Words and Music, Stories and Songs
The night was billed as “An Intimate Evening with Dan Penn,” and intimate was certainly an accurate description. A who’s who of some of Nashville’s best songwriters (both well-known and emerging) gathered to help Penn celebrate his birthday, and it was abundantly clear that they held him in the highest esteem.
“I get tired of telling these stories,” Penn said, “but people still seem to want to hear them.” He was talking about the story of writing “Cry Like a Baby” with Spooner Oldham for the Box Tops. Penn relocated to Memphis from Muscle Shoals where he had written or co-written a string of hits, in the legendary Fame Studios. He decided he wanted to try his hand at producing and began working with Chips Moman at American Sounds Studios. While at American Sound, Penn produced the Box Tops’ smash hit single, “The Letter.” When the follow up failed to sell as well, Penn said, people stopped sending him songs, so he and Spooner Oldham set out to write a song for the band. Frustrated and feeling defeated, the pair decided to call it a night and went to the diner across the street. It was there that Oldham said, “I feel like I could cry like a baby,” and in a flash, the song was born. The pair dashed out of diner without eating, and returned to the studio to write the song, which became a number two hit.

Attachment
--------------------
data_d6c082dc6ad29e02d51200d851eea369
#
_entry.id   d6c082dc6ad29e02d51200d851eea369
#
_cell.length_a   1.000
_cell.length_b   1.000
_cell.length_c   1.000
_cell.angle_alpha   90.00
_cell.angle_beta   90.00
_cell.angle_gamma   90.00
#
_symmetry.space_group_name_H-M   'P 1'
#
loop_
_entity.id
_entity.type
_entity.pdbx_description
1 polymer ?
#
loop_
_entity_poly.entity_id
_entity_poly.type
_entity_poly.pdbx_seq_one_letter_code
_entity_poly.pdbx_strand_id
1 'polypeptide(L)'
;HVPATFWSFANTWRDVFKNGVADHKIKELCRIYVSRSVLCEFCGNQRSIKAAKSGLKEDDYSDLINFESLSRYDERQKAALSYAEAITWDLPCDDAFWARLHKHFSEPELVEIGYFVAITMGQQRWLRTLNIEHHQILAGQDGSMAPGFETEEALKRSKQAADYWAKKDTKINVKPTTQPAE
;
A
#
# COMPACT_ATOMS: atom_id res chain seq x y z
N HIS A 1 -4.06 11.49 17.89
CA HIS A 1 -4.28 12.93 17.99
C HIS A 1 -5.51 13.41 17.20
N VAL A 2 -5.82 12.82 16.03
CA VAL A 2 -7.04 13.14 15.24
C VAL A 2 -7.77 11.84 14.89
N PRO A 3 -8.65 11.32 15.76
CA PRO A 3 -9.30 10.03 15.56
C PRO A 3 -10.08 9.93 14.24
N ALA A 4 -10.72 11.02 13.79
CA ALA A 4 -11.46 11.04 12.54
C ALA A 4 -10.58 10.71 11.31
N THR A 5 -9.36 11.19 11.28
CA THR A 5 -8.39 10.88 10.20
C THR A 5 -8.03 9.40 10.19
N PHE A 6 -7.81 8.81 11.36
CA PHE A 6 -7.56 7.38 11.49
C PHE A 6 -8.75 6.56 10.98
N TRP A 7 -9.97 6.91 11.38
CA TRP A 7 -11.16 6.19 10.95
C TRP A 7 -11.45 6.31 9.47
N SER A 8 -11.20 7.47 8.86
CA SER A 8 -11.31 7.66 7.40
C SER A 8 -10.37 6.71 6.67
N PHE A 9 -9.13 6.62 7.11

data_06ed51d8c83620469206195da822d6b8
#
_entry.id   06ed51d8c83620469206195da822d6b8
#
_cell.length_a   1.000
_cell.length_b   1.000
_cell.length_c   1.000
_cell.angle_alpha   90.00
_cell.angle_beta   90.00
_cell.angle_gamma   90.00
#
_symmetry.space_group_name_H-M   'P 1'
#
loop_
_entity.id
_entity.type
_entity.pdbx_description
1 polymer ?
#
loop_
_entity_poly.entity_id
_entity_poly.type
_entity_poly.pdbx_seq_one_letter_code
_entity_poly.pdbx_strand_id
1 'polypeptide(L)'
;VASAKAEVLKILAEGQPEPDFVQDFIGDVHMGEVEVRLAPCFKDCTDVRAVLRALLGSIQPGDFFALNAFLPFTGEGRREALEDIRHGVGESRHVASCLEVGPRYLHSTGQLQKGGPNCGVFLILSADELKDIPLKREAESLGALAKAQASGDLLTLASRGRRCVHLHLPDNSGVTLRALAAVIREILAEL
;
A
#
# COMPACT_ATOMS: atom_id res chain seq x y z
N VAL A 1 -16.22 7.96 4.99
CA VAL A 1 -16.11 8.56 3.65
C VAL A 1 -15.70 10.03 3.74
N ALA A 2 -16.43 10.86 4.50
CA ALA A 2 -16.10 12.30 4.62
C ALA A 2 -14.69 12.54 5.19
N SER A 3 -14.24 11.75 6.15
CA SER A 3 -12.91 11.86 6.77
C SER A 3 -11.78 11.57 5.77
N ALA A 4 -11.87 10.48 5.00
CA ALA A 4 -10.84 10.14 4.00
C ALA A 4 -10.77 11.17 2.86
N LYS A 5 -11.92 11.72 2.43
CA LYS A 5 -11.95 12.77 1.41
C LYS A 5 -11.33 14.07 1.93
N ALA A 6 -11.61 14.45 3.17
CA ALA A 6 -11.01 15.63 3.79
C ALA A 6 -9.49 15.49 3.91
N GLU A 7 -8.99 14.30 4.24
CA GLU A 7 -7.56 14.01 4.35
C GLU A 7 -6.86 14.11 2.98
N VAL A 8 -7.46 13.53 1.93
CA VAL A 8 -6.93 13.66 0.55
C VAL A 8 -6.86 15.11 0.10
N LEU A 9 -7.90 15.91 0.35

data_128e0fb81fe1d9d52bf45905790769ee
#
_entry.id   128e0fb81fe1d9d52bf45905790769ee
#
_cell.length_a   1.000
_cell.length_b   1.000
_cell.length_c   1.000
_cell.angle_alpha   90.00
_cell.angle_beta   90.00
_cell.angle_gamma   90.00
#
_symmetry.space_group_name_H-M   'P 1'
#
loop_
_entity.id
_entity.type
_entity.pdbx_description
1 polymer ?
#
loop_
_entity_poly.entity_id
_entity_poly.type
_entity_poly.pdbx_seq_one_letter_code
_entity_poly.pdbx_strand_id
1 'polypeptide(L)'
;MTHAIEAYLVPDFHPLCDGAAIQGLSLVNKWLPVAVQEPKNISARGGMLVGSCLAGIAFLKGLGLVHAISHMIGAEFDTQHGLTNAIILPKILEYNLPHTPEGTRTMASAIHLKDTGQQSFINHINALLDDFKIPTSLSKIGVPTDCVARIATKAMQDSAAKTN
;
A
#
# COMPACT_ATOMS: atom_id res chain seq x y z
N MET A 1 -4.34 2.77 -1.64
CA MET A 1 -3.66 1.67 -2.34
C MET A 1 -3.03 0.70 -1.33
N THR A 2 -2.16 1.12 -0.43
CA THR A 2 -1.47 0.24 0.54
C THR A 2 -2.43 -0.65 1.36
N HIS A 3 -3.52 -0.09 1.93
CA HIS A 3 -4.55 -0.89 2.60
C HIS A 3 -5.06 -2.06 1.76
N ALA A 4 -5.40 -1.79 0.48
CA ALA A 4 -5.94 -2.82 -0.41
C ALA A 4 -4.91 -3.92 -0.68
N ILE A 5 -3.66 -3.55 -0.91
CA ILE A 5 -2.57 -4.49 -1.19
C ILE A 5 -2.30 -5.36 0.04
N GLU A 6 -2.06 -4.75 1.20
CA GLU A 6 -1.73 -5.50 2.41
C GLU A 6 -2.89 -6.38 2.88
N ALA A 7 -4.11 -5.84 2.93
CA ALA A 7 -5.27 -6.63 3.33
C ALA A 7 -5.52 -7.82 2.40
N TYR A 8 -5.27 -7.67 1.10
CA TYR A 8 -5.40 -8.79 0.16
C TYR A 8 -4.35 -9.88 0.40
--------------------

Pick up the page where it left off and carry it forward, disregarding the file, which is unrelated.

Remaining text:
The stories and the songs kept coming for over two hours. The first part of the show was dominated by some of Penn’s best known and most successful songs — among them: “I’m Your Puppet,” a hit for James and Bobby Purify; “Sweet Inspiration,” written for the Sweet Inspirations, “Do Right Woman, Do Right Man,” recorded by Aretha Franklin, and perhaps Penn’s best-known song, “Dark End of the Street,” which was a hit for James Carr.
Penn closed the first set of music this night with a powerful version of “A Woman Left Lonely,” which Janis Joplin included on her classic album, Pearl.
The second set of music featured a mixed bag of songs: more recently written songs, the title track from Penn’s 1973 album, “Nobody’s Fool,” his first hit song (written while he was still in high school) “Is a Bluebird Blue?” and songs from 2012’s The Fame Recordings. That album included 24 songs Penn recorded at Fame Studios, 23 of which had never been released. He ended the night with “Feed the Flame” from that same recording.
To seal the deal, the intimate evening ended with a rendition of “Happy Birthday” from the City Winery audience.